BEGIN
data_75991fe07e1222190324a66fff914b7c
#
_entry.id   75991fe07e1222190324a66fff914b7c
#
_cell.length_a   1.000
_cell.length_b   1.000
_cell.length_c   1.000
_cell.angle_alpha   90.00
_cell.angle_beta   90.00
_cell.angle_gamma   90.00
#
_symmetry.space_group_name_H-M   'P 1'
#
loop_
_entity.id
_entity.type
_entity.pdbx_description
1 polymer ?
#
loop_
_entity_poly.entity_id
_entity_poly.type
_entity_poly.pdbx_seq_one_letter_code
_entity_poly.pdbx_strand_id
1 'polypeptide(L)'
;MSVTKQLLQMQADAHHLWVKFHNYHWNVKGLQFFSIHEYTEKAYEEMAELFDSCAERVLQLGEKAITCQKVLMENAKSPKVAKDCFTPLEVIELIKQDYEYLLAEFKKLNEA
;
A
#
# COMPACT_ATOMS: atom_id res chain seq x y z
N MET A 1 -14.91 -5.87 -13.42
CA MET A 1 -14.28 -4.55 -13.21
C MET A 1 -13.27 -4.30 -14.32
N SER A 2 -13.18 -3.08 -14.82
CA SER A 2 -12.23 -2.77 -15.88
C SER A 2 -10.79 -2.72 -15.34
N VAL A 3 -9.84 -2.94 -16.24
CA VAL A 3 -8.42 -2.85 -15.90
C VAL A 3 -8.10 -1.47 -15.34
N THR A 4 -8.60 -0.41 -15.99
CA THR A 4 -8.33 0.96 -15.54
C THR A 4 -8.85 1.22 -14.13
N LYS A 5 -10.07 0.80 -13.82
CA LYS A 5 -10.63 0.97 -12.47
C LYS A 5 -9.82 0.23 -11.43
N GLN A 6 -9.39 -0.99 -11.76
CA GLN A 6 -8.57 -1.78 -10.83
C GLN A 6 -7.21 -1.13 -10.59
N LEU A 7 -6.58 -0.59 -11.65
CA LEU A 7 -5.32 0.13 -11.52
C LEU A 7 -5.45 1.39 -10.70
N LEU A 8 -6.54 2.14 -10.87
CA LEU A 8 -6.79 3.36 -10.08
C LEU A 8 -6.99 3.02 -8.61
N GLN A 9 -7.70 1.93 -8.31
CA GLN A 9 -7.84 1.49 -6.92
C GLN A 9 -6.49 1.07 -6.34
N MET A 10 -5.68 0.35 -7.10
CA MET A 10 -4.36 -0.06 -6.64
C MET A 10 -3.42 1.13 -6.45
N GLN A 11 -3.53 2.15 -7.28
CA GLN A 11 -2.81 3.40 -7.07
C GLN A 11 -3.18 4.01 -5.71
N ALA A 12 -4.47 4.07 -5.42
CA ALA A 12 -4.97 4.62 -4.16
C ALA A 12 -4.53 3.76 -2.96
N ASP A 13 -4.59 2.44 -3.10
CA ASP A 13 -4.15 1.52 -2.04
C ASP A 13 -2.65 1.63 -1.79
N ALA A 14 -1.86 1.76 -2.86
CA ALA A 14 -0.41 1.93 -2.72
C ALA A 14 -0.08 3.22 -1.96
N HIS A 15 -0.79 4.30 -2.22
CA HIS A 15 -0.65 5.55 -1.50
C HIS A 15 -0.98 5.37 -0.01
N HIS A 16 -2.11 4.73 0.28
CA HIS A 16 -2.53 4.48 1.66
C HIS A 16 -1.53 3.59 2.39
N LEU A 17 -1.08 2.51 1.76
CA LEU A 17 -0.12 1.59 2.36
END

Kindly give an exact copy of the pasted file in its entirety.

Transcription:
data_75991fe07e1222190324a66fff914b7c
#
_entry.id   75991fe07e1222190324a66fff914b7c
#
_cell.length_a   1.000
_cell.length_b   1.000
_cell.length_c   1.000
_cell.angle_alpha   90.00
_cell.angle_beta   90.00
_cell.angle_gamma   90.00
#
_symmetry.space_group_name_H-M   'P 1'
#
loop_
_entity.id
_entity.type
_entity.pdbx_description
1 polymer ?
#
loop_
_entity_poly.entity_id
_entity_poly.type
_entity_poly.pdbx_seq_one_letter_code
_entity_poly.pdbx_strand_id
1 'polypeptide(L)'
;MSVTKQLLQMQADAHHLWVKFHNYHWNVKGLQFFSIHEYTEKAYEEMAELFDSCAERVLQLGEKAITCQKVLMENAKSPKVAKDCFTPLEVIELIKQDYEYLLAEFKKLNEA
;
A
#
# COMPACT_ATOMS: atom_id res chain seq x y z
N MET A 1 -14.91 -5.87 -13.42
CA MET A 1 -14.28 -4.55 -13.21
C MET A 1 -13.27 -4.30 -14.32
N SER A 2 -13.18 -3.08 -14.82
CA SER A 2 -12.23 -2.77 -15.88
C SER A 2 -10.79 -2.72 -15.34
N VAL A 3 -9.84 -2.94 -16.24
CA VAL A 3 -8.42 -2.85 -15.90
C VAL A 3 -8.10 -1.47 -15.34
N THR A 4 -8.60 -0.41 -15.99
CA THR A 4 -8.33 0.96 -15.54
C THR A 4 -8.85 1.22 -14.13
N LYS A 5 -10.07 0.80 -13.82
CA LYS A 5 -10.63 0.97 -12.47
C LYS A 5 -9.82 0.23 -11.43
N GLN A 6 -9.39 -0.99 -11.76
CA GLN A 6 -8.57 -1.78 -10.83
C GLN A 6 -7.21 -1.13 -10.59
N LEU A 7 -6.58 -0.59 -11.65
CA LEU A 7 -5.32 0.13 -11.52
C LEU A 7 -5.45 1.39 -10.70
N LEU A 8 -6.54 2.14 -10.87
CA LEU A 8 -6.79 3.36 -10.08
C LEU A 8 -6.99 3.02 -8.61
N GLN A 9 -7.70 1.93 -8.31
CA GLN A 9 -7.84 1.49 -6.92
C GLN A 9 -6.49 1.07 -6.34
N MET A 10 -5.68 0.35 -7.10
CA MET A 10 -4.36 -0.06 -6.64
C MET A 10 -3.42 1.13 -6.45
N GLN A 11 -3.53 2.15 -7.28
CA GLN A 11 -2.81 3.40 -7.07
C GLN A 11 -3.18 4.01 -5.71
N ALA A 12 -4.47 4.07 -5.42
CA ALA A 12 -4.97 4.62 -4.16
C ALA A 12 -4.53 3.76 -2.96
N ASP A 13 -4.59 2.44 -3.10
CA ASP A 13 -4.15 1.52 -2.04
C ASP A 13 -2.65 1.63 -1.79
N ALA A 14 -1.86 1.76 -2.86
CA ALA A 14 -0.41 1.93 -2.72
C ALA A 14 -0.08 3.22 -1.96
N HIS A 15 -0.79 4.30 -2.22
CA HIS A 15 -0.65 5.55 -1.50
C HIS A 15 -0.98 5.37 -0.01
N HIS A 16 -2.11 4.73 0.28
CA HIS A 16 -2.53 4.48 1.66
C HIS A 16 -1.53 3.59 2.39
N LEU A 17 -1.08 2.51 1.76
CA LEU A 17 -0.12 1.59 2.36